views from the gods

saints and sinners of the stage and screen

The Telemachy
Etcetera Theatre
20th August 2016


Arman Mantella as the poet

Photography © Juliet Avant

Who doesn't love a bit of Homer? Trojan horses, cyclops, sirens - the man sure did know how to spin a good yarn. Now, most people will have heard of Odysseus, legendary King of Ithaca and star of The Iliad and The Odyssey, but for some reason, they tend to skip over the initial parts about Odysseus' son Telemachus and wife Penelope. Although he may have travelled around the world taking part in many exciting adventures, Odysseus was a largely absent husband and father, and his family life is just an interesting angle as any to explore when revisiting his story. Enter playwright Alexander Day, who clearly agrees, having written this modern day adaptation of The Telemachy which puts the focus back on the king's son.

In Day's version, a travelling poet (Arman Mantella) has come to tell us about the loved ones Odysseus left behind, however he's a little bored of the tale and worse for wear, nursing a hangover. Well, what do you expect when you worship the god of wine, eh? Darting around the stage (occasionally clutching his aching head), the deeply engaging poet turns the black box into his playground, constantly varying his tone, demeanour and stance, drawing us into the ancient Greek world of his protagonists. Nothing other than Mantella's own skill is used to hook us. Despite all the energy, it's a very controlled and polished performance. The story may be peppered with modern references in an attempt to make it more relatable, but this is good old-fashioned storytelling, there's nothing new about that.

Music is used to punctuate the tale and create a bit of interest, with the poet at times reprimanded by his muse as he veers off track. As intelligent as the idea is, I think this device actually works against Mantella as he has us completely gripped and this interruption always temporarily breaks his hold. Forget special effects and being clever, all we want to do is listen to Mantella speak. We don't care about ethereal plinky-plonky noises, we just want to know what Telemachus did next. It's an epic I do know well, with my sympathies always having rested with Penelope and all the unwanted suitors she had to fight off and yet I still want to hear it told by Mantella as he has a wonderfully charismatic style that draws us in.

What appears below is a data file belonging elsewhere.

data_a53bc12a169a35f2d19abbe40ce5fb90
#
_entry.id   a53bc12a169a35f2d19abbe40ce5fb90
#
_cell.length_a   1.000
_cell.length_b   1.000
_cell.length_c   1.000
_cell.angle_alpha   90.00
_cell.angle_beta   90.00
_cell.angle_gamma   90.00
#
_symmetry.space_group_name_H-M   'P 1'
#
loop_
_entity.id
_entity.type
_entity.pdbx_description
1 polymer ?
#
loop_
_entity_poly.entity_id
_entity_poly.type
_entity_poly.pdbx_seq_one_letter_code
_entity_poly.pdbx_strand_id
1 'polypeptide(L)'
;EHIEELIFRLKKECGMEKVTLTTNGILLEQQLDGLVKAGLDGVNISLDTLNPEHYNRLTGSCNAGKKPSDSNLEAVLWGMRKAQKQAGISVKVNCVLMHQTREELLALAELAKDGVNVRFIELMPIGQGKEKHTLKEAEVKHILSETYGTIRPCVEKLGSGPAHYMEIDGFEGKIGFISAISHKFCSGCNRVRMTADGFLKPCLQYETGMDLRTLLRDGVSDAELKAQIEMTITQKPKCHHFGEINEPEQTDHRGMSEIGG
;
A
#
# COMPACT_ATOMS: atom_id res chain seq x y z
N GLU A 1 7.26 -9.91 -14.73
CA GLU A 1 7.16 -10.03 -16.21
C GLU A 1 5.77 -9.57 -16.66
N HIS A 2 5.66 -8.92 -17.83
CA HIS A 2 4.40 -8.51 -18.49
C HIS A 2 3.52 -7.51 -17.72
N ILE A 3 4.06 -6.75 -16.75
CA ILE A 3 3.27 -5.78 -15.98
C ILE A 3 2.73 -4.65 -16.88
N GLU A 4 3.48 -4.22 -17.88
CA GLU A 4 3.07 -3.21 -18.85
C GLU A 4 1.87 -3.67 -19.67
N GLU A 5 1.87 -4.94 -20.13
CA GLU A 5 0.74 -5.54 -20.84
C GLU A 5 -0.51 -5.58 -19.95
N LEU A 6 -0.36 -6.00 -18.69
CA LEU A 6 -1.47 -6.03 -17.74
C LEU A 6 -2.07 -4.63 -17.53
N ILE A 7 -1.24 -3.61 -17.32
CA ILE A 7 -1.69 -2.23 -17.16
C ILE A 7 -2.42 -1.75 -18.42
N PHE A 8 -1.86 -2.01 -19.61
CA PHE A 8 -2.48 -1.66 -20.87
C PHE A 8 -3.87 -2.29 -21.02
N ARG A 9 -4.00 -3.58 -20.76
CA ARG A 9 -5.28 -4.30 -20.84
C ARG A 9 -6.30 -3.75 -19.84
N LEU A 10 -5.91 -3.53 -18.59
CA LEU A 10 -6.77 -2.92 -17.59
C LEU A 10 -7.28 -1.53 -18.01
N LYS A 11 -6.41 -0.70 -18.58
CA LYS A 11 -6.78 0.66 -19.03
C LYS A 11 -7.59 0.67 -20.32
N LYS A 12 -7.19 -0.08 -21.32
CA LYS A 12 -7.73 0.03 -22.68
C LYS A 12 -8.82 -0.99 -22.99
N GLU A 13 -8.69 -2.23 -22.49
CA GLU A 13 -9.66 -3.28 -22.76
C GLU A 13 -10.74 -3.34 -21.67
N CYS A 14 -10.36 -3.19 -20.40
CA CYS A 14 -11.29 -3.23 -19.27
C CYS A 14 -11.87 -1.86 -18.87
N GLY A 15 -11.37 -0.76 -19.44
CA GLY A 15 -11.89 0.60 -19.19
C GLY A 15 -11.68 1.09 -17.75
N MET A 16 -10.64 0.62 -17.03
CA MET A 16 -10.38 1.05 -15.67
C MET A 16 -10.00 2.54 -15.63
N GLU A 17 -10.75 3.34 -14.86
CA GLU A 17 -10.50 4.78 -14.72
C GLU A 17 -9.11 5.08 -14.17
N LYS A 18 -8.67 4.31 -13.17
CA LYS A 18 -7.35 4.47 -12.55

The Telemachy is not a props-heavy show, with director Milla Jackson relying on the actor's physicality and charm to convey the narrative. Classics geeks and London fans will nonetheless appreciate the wine bottles branded with Dionysius's name and the battered suitcase bearing a number of stickers including the Camden Town roundel. It shows an admirable attention to detail, one which is reflected in the script itself. After all, you can't be this knowingly irreverent without understanding the source material well, and Day clearly has spent a lot of time rereading Homer's work and considering how best to update it for a new audience and to make it more relevant.

Whether or not you're a fan of Greek mythology and epic poetry, The Telemachy is an utterly captivating piece of storytelling that will hopefully win over existing and new fans. It's fresh, irreverent and simply spellbinding.

The Telemachy opened on 16th August and runs until 21st August 2016 at the Etcetera Theatre, as part of the Camden Fringe.

Nearest tube station: Camden Town (Northern)

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